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Sunday, January 8, 2012

Art Materials (Hardboard)

Hardboard, commonly referred to as masonite, more and more is being used as a substrate for painting, drawing, and other media. Primed with clay, paper, gesso, etcetera - ready for  oil, acrylic, egg tempera, watercolor, encaustic, ink, collage, and much more.

Unlike many masonite products found at your local hardware store, artist hardboard, is often made to be more stable, less toxic, and less harmful to you, as-well-as the environment. Lumber products are often treated with chemicals for many purposes; however, certain types of chemicals are better off avoided in art making if not other constructive ventures. Hardboard, designed for artistic uses have advantages over other alternatives; so as long as certain steps are taken in it's use, as well as precautions in the choice of what brand or type.

Formaldehyde, that evil chemical that always crops up in art material safety has made it's way on to the manufacturer's label to help ease the worried minded purchaser. However, most art material manufacturers are going to avoid this chemical as much as possible; mainly because they know the artist is aware of it. It also never hurts to check. In the case of Jack Richeson's Premium Artist's Hardboard, they went to the trouble to ease those worries by printing it on the label.

Archival products are important to many artists, galleries, museums, and collectors alike- therefore you will find labels on materials informing you of the products being such.

Along with archival labeling, Ampersand informs you of their commitment to the environment (not shown), stating their panels are made from sustainable forest products, ensuring the protection of wildlife, plants, soil, and water. A plus for those environmentally conscience artists, like here at ParksArtworks©.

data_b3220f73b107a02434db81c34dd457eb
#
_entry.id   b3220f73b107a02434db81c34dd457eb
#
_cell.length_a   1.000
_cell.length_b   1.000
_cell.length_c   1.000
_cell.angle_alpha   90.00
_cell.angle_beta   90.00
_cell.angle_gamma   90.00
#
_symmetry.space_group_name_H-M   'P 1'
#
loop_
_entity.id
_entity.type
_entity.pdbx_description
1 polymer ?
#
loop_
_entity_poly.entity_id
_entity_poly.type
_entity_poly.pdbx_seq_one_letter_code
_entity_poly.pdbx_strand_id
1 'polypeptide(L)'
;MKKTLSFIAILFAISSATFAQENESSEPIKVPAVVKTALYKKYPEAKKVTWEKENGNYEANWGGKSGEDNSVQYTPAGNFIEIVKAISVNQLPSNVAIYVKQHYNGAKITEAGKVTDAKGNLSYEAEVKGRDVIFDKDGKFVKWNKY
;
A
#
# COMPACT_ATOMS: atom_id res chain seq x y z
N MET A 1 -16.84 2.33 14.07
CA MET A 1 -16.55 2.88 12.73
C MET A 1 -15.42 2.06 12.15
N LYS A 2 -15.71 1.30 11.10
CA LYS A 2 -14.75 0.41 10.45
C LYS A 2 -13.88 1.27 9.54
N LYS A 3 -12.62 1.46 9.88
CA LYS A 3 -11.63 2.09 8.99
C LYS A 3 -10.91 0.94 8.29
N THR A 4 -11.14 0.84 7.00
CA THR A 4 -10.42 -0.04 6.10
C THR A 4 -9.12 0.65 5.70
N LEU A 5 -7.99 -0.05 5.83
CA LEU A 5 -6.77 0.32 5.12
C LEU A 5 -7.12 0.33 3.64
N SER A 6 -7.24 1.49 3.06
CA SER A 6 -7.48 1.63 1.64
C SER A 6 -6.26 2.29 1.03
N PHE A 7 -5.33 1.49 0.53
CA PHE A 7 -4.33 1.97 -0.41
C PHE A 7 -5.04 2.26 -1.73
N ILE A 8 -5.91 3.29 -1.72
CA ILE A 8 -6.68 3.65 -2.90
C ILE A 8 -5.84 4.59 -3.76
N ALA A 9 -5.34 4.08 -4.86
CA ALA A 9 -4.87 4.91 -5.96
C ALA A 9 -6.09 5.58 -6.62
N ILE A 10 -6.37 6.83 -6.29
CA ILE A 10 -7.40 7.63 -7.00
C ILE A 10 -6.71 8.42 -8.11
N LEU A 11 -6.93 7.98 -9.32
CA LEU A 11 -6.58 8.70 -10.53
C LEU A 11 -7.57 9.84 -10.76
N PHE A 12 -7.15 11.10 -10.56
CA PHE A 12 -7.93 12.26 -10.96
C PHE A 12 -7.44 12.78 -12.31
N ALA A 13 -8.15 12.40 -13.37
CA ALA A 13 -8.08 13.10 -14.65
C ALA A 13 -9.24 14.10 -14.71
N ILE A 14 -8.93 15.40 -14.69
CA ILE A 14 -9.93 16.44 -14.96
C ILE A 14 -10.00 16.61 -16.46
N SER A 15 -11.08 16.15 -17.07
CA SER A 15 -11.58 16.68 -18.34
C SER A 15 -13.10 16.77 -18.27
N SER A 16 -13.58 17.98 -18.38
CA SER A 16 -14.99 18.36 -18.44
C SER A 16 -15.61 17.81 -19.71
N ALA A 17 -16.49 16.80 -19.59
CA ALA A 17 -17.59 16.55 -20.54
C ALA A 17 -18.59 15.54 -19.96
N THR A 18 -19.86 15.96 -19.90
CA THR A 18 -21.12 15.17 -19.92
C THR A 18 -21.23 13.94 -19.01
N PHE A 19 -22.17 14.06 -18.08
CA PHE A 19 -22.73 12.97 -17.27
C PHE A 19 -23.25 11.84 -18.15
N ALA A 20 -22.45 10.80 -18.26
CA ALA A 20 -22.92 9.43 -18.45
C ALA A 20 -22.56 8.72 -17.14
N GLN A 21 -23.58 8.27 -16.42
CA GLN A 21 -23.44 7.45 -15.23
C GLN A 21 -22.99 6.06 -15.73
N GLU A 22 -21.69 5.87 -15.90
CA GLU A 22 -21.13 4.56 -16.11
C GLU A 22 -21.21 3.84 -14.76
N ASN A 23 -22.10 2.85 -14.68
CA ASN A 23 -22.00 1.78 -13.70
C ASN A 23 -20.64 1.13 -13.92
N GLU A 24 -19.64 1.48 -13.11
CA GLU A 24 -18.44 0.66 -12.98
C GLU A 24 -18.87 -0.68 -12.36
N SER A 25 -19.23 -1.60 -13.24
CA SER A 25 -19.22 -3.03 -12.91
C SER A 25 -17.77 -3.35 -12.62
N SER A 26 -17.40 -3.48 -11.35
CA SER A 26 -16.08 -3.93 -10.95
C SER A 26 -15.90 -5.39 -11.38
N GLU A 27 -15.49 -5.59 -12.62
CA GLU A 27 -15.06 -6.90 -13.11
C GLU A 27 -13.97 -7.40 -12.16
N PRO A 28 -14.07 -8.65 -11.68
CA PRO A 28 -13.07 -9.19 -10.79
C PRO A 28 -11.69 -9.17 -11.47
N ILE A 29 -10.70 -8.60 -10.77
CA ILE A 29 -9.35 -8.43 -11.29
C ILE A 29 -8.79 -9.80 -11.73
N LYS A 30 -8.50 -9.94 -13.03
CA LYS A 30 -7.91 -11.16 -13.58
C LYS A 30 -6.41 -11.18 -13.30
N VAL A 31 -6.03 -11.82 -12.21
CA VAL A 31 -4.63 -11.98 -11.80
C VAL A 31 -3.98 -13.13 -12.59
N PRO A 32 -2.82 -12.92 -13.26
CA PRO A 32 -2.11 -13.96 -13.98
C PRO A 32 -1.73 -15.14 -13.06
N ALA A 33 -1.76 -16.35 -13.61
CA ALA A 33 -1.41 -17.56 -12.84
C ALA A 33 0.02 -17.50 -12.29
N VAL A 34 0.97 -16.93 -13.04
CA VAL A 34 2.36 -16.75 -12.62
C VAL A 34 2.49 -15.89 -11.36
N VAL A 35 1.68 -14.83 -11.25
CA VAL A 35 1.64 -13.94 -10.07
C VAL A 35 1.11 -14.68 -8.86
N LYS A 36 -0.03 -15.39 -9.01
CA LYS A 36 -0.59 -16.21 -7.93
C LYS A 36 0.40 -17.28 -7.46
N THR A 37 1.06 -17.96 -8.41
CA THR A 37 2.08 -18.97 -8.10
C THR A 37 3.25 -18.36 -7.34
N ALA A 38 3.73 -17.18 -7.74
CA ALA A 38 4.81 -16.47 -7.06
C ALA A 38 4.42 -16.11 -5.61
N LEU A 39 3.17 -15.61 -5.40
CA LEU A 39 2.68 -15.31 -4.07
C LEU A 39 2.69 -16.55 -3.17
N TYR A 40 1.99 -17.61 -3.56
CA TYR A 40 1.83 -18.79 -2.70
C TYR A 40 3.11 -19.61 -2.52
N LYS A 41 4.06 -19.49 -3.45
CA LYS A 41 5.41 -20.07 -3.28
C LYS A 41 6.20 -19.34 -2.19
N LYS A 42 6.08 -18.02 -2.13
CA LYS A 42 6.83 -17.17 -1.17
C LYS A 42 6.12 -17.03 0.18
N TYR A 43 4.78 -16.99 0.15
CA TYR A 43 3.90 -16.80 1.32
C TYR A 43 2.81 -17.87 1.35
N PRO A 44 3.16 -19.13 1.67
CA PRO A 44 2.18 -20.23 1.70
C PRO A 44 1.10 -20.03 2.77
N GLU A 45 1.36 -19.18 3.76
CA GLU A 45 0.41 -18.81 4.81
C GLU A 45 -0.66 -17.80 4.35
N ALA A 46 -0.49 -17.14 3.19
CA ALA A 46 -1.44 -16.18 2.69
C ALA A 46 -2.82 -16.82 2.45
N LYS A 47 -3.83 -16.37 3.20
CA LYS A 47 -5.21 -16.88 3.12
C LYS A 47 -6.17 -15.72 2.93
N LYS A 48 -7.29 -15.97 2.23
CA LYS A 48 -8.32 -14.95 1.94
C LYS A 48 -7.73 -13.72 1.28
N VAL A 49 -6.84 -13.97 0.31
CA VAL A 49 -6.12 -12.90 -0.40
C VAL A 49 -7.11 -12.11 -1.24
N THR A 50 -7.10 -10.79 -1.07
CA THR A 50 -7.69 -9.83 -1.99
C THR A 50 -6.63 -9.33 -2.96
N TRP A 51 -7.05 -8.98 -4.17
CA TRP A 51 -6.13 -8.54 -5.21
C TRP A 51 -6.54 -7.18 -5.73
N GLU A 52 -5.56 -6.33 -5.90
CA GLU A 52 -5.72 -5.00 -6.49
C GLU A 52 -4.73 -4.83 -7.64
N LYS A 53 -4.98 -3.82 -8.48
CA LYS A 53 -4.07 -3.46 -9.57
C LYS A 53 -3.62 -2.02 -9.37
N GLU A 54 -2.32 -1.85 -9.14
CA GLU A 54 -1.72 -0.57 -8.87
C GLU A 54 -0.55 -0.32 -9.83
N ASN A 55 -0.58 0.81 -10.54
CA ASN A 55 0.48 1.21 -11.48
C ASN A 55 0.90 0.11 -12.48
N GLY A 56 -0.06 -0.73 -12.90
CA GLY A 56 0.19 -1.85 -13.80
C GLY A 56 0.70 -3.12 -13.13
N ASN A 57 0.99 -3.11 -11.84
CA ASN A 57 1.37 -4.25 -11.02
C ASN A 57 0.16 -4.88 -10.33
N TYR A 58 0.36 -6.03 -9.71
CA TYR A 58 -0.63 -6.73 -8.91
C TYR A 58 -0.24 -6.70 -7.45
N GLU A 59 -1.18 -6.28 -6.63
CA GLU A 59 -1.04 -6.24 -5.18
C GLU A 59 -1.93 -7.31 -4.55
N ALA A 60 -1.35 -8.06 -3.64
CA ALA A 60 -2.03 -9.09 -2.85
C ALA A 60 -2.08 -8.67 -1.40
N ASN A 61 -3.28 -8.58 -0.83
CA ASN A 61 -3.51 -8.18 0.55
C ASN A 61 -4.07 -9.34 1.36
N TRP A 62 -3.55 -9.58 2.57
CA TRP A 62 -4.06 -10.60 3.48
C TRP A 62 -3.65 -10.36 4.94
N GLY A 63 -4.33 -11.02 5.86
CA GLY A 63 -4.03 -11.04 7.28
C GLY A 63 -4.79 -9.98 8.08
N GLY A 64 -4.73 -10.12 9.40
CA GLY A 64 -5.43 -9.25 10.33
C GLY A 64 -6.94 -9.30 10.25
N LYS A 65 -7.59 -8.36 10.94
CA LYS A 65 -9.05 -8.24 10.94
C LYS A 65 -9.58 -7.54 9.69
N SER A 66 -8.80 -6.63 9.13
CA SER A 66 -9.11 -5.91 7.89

ASTM label, or rather the label concerning art materials- ASTM D4236. ASTM is the international organization for testing materials and the ASTM D4236 label is the standard practice for labeling art materials. Seeing labels like these on a product simply means they are conforming to ASTM standards to provide a product that is safe. You will find it on products from finger paint to, well... the topic at hand. However, a note of caution, the studies and information is usually designed around the typical use for a product. In the case of encaustic, material is heated, and heating things up to such high temperatures have their own risks not always included in such studies because they expect you to use it for what it was designed or intended to be used for.

Hardboard at the hardware store also comes with a collection of labeling. Manufacturers do this for all sorts of reasons- be it their own personal business reasons or required by law. You can find out more from those specific manufacturers or the place you happen to be visiting.

Hardboard benefits over dimensional lumber, plywood, canvas, or whatnot can be many- but nothing is perfect- with each comes their own benefits. Hardboard is lighter than plywood, canvas can flex, dimensional lumber is aesthetically pleasing- it may just simply come down to preference. Aside from the cost on occasion, hardboard beats many on convenience- particularly those primed for your specific need.

thank you for reading
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